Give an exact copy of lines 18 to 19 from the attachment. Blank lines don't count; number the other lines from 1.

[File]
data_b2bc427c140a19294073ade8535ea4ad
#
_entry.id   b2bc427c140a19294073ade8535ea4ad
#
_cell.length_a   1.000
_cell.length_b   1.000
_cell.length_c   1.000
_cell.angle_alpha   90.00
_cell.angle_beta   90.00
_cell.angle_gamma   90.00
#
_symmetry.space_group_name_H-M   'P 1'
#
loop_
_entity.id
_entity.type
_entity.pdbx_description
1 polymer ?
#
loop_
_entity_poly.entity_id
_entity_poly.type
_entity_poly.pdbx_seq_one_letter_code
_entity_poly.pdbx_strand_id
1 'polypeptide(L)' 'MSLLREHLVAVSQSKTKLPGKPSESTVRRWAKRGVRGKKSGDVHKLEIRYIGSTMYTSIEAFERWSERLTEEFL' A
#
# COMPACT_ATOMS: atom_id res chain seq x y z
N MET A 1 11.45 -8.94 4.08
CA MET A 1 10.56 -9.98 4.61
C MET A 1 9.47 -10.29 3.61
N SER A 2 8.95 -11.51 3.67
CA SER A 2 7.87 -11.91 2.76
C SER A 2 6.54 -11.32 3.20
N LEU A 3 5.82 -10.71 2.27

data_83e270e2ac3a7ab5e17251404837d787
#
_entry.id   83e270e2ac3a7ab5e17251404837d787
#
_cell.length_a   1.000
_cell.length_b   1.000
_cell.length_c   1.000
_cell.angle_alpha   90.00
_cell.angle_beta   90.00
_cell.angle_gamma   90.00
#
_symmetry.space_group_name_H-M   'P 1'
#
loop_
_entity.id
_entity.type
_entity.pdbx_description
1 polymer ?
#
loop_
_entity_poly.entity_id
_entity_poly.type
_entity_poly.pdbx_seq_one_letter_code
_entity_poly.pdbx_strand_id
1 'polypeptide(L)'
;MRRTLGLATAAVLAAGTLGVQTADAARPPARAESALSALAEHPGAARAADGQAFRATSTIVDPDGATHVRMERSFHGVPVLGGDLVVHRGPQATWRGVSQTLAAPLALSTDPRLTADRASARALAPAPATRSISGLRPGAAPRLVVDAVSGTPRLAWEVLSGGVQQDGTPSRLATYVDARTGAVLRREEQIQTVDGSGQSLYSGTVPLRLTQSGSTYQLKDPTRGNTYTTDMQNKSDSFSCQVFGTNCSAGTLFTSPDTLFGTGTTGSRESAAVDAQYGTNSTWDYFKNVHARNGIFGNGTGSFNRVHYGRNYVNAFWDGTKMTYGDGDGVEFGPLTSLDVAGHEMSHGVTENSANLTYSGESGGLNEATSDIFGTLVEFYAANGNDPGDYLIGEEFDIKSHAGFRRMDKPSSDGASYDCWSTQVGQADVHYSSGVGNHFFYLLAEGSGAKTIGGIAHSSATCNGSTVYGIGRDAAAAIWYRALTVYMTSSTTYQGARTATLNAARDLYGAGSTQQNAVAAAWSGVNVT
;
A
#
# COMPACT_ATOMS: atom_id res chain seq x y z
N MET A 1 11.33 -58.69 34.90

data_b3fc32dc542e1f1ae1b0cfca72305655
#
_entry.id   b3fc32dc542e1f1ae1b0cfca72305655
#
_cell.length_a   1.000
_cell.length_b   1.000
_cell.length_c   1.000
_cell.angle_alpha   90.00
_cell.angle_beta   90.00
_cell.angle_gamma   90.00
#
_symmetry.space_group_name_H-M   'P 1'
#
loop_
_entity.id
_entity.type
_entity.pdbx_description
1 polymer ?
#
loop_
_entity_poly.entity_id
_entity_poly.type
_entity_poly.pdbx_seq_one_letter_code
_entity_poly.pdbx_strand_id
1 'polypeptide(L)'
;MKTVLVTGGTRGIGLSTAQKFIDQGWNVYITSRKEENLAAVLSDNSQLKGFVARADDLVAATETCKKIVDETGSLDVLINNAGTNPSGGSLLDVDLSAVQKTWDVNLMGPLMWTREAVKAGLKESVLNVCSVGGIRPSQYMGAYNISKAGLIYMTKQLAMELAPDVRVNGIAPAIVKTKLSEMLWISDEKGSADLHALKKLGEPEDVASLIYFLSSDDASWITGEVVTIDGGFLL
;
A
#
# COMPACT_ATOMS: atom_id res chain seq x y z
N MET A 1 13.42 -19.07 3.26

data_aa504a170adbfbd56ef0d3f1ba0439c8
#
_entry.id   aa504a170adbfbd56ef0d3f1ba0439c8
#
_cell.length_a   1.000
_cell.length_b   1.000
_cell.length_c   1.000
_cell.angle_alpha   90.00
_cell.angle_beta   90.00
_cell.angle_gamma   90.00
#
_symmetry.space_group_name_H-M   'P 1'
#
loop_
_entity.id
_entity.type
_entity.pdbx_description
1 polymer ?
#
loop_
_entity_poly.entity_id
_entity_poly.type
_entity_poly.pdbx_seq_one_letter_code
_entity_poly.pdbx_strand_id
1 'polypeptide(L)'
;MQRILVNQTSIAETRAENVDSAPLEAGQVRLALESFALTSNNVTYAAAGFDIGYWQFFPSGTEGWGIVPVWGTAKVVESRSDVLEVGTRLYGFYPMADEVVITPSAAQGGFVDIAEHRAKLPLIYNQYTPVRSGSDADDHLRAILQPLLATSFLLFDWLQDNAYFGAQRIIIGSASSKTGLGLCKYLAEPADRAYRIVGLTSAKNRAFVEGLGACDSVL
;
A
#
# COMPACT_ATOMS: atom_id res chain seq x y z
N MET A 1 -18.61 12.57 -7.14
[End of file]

1 polymer ?
#